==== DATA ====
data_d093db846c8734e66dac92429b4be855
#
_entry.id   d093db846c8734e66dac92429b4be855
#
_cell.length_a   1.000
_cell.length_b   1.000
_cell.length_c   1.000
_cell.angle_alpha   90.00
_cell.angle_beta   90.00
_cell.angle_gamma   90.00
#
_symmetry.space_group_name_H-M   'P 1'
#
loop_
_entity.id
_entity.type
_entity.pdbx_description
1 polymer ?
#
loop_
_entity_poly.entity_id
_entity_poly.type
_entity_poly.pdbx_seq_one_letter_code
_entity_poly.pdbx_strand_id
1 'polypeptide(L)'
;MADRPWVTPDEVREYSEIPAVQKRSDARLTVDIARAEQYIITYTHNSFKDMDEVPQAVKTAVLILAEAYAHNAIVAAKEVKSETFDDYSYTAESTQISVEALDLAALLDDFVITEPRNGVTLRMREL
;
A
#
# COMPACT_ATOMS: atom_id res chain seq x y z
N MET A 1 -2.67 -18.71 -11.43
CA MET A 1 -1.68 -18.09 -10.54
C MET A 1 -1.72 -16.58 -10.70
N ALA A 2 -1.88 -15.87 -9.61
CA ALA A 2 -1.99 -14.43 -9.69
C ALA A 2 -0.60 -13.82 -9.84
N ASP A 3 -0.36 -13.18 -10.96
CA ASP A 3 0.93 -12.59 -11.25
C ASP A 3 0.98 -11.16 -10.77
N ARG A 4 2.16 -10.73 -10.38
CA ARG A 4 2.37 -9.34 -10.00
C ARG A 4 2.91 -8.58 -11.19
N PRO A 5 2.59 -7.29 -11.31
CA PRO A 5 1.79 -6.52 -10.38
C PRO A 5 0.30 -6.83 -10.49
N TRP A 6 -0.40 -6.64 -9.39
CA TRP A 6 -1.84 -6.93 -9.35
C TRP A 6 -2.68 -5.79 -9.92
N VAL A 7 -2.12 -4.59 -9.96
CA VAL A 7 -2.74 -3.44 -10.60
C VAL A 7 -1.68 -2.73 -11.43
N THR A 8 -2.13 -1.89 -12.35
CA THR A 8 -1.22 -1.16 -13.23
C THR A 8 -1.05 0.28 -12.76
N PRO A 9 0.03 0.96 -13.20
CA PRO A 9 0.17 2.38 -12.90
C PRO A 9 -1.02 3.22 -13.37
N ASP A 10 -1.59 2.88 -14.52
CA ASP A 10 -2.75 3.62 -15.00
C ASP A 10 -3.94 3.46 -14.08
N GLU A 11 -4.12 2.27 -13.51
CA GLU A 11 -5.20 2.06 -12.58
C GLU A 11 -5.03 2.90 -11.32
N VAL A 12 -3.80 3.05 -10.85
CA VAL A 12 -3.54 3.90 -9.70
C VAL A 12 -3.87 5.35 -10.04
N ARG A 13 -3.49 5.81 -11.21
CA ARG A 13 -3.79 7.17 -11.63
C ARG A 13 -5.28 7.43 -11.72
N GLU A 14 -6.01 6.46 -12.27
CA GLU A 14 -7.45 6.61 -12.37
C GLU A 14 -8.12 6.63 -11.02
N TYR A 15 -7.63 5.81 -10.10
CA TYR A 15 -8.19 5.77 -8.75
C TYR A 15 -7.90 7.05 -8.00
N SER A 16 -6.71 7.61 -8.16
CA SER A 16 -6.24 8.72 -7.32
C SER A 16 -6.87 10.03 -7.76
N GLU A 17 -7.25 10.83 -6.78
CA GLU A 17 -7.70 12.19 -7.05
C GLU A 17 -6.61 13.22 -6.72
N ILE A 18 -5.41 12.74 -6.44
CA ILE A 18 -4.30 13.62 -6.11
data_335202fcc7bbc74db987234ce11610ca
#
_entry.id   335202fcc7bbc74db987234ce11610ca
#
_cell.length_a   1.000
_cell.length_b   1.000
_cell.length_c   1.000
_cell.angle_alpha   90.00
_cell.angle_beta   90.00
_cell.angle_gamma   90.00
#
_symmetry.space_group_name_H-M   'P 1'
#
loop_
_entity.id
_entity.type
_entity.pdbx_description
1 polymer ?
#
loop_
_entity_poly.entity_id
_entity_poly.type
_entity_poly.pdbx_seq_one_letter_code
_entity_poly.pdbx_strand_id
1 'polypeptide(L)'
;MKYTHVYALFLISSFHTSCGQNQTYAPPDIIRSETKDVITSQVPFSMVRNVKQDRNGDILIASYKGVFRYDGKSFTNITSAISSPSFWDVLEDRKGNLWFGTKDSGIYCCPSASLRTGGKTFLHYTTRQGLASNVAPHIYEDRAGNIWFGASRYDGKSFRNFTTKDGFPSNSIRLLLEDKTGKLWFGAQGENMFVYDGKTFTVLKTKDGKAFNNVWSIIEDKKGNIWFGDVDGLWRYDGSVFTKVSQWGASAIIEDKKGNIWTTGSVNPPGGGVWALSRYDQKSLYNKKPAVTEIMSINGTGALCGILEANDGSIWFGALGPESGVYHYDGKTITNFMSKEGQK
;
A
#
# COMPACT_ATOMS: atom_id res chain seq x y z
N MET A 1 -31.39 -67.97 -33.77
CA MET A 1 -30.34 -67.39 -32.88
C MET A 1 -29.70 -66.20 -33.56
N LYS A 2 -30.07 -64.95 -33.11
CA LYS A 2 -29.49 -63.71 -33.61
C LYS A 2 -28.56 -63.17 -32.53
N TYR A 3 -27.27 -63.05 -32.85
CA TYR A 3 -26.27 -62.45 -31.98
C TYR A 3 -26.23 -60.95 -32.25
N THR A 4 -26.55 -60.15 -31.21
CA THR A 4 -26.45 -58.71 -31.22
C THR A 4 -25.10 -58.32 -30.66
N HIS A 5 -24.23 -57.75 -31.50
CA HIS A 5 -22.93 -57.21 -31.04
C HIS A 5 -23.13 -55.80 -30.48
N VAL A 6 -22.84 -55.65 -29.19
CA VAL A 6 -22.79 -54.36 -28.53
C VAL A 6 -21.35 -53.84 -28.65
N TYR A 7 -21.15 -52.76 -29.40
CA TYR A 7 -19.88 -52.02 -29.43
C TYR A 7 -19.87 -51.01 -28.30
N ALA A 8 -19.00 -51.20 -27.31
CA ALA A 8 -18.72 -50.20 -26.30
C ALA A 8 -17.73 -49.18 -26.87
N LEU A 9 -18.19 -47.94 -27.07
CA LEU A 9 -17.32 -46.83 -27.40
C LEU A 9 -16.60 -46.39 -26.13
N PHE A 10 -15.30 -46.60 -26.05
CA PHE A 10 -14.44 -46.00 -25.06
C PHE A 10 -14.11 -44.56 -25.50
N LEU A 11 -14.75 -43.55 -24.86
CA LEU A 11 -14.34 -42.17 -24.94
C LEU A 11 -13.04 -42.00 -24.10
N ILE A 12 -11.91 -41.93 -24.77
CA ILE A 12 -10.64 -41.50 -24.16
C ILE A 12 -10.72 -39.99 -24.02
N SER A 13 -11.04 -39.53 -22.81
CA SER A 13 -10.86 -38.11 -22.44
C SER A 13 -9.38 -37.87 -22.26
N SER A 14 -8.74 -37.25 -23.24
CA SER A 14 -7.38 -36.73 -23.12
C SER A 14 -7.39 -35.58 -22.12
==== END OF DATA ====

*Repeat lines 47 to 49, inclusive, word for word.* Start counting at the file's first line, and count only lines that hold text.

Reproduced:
CA TRP A 6 -1.84 -6.93 -9.35
C TRP A 6 -2.68 -5.79 -9.92
N VAL A 7 -2.12 -4.59 -9.96